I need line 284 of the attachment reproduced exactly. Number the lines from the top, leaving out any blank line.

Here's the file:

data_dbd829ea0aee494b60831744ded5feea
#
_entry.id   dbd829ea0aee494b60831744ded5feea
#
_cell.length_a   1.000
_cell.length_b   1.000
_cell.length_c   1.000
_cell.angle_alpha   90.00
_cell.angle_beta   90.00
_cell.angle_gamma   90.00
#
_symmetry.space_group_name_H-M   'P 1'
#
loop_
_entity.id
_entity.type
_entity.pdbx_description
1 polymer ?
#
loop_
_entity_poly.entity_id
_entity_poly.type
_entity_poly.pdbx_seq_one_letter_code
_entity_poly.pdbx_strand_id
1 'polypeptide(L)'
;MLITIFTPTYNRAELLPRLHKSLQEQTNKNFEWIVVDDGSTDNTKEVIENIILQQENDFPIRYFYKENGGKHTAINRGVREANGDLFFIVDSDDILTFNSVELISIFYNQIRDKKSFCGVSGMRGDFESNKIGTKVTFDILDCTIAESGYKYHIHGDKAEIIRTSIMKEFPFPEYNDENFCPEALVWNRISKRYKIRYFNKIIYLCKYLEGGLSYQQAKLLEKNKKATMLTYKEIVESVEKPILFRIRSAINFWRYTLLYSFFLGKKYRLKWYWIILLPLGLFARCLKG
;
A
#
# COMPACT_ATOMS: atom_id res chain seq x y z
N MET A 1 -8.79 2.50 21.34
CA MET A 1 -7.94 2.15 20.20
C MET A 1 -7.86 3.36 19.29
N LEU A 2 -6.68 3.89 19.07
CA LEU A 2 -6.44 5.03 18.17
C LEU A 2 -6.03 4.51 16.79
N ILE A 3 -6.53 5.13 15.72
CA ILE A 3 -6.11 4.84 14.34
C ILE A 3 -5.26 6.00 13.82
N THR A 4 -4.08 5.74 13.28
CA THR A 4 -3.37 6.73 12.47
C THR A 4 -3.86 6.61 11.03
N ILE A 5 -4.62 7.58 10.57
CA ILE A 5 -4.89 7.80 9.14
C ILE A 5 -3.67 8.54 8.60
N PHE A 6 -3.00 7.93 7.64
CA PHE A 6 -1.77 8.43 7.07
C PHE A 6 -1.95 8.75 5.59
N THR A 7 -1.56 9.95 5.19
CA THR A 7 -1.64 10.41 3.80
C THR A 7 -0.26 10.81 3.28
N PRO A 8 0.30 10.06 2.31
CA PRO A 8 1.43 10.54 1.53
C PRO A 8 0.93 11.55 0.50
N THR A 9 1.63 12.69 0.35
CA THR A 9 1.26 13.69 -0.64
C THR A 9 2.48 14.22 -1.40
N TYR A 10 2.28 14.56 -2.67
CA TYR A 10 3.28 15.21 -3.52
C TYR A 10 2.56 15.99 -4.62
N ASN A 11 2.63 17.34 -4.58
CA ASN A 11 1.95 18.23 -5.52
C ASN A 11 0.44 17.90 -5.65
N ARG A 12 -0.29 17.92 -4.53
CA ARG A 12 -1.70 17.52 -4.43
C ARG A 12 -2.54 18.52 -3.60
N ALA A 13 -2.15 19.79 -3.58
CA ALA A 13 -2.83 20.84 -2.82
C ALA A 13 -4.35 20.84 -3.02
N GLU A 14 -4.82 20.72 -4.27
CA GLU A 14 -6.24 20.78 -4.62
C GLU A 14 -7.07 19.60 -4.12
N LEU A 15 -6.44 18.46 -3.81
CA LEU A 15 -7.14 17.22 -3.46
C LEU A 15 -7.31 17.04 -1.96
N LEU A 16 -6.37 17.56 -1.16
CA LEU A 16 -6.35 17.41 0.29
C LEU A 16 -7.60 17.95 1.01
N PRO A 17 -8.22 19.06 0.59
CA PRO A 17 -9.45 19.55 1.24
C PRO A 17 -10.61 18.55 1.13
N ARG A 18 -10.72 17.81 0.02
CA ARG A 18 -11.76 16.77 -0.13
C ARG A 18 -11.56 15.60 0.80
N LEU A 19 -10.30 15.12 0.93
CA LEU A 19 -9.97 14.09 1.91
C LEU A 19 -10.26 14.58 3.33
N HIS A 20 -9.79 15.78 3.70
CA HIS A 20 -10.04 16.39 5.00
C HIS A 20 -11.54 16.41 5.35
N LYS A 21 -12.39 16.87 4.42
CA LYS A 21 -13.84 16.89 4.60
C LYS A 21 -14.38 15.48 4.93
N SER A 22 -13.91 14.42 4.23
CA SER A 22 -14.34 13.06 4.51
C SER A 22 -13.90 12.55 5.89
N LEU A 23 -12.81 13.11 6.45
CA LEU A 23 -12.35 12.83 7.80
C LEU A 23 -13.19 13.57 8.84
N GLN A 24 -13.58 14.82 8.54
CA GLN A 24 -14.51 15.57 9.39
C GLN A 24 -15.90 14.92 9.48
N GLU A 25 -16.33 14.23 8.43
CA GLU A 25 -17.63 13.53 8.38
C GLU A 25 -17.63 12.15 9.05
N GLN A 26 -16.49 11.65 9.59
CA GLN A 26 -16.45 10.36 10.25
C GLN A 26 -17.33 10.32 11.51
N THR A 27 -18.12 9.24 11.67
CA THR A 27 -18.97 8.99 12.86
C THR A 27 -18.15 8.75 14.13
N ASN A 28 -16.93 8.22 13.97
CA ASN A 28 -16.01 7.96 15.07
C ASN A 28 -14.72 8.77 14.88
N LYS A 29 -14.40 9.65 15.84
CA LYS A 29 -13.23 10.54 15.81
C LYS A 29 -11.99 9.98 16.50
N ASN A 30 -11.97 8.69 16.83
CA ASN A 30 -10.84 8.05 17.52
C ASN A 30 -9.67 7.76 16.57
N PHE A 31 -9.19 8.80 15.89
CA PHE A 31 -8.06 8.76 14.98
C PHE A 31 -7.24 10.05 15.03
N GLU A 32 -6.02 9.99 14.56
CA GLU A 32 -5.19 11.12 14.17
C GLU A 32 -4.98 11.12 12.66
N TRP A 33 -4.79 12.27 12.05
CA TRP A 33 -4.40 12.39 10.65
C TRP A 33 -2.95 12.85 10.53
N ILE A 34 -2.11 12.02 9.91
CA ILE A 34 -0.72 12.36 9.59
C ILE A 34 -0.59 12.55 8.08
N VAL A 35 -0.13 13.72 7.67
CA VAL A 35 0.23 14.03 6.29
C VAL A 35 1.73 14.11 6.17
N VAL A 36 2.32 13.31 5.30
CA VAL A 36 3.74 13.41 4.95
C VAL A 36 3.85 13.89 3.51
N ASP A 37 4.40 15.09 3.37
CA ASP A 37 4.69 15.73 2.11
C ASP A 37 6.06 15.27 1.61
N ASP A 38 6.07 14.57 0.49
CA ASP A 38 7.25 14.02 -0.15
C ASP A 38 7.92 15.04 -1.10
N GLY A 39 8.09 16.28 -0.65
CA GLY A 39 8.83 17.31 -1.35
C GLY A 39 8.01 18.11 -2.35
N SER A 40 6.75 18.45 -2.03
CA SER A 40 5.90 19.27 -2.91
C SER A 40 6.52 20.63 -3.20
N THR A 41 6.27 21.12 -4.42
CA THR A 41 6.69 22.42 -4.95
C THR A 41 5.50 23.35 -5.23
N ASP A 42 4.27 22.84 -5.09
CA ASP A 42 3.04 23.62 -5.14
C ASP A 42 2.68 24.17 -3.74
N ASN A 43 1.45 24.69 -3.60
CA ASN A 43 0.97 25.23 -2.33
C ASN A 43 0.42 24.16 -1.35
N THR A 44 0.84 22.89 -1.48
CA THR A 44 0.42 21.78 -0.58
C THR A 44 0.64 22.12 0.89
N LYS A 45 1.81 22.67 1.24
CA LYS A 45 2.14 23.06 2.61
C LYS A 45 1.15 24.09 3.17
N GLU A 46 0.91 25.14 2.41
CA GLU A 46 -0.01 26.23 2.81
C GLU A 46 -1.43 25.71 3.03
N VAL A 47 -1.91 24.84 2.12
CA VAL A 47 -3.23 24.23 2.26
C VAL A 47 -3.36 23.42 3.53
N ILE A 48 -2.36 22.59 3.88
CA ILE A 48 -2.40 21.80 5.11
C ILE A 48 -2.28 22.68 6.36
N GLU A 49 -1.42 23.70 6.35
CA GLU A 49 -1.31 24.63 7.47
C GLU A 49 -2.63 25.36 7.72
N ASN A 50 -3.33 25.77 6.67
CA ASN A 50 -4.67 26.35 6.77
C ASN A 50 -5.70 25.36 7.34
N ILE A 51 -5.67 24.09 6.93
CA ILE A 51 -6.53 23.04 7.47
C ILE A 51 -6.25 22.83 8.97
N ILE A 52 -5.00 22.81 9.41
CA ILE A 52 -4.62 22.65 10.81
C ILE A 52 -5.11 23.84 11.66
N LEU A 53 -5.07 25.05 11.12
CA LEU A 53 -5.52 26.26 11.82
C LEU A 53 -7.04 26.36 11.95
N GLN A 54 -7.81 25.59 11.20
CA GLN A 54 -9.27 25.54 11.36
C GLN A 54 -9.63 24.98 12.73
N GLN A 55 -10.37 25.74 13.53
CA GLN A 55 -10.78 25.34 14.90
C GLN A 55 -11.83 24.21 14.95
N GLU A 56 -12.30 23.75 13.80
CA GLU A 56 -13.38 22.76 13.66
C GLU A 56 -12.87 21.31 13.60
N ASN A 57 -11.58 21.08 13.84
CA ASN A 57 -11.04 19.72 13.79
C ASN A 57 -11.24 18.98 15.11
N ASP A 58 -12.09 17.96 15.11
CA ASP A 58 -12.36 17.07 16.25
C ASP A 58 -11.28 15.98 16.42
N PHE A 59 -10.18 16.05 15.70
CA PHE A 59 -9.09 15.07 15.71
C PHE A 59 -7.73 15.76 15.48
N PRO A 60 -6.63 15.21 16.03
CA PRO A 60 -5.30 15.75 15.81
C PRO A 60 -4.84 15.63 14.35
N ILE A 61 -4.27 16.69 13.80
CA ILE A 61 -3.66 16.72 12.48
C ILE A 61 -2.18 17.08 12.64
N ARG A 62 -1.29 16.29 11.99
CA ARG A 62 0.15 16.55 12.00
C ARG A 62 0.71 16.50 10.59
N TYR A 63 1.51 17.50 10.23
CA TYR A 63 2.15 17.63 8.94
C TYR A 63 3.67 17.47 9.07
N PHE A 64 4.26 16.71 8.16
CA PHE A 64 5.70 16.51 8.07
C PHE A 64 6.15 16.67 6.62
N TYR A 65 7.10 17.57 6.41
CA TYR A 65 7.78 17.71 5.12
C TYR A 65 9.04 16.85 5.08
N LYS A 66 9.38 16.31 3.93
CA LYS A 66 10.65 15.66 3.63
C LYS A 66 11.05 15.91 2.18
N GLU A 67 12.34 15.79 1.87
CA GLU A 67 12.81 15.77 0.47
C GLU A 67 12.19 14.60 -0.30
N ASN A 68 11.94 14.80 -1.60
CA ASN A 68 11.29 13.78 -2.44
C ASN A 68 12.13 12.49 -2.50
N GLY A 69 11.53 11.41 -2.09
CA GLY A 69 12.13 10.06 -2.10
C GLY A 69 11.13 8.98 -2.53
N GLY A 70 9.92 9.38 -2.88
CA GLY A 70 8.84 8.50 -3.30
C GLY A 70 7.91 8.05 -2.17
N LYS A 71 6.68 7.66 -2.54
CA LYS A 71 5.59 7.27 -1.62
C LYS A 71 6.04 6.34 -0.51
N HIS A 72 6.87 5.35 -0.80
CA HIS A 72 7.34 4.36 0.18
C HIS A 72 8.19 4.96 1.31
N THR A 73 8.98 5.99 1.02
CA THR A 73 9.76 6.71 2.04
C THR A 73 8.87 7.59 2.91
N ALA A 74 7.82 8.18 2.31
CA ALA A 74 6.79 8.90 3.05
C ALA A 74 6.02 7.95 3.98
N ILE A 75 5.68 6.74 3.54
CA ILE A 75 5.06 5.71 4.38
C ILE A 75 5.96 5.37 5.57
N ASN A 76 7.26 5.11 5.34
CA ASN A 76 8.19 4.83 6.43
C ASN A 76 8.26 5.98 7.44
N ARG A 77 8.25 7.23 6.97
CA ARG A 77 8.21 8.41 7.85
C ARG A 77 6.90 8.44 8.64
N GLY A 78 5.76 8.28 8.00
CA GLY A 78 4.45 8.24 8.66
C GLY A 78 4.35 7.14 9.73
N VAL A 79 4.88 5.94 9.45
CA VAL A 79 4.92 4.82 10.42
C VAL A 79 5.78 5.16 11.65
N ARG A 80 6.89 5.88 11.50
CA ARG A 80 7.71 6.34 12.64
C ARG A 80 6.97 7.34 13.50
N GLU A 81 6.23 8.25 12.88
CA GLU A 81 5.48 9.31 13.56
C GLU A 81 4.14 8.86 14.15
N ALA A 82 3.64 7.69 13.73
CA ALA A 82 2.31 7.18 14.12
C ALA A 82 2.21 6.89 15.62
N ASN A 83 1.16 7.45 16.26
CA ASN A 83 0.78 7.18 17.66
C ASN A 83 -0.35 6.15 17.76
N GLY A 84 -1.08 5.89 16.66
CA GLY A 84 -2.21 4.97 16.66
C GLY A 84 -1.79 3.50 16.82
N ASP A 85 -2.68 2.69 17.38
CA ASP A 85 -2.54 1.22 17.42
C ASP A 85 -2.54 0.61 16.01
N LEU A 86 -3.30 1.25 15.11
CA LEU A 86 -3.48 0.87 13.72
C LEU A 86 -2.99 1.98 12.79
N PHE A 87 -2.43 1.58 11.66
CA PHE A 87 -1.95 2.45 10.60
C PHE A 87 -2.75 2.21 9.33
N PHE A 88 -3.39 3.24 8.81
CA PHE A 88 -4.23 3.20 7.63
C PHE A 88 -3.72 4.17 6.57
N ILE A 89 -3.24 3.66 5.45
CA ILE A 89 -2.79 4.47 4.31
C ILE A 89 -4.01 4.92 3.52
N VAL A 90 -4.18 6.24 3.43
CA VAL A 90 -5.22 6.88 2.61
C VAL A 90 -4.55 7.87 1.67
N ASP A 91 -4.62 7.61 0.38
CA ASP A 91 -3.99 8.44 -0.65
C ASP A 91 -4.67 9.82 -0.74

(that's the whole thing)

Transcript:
CA ASP A 85 -2.54 1.22 17.42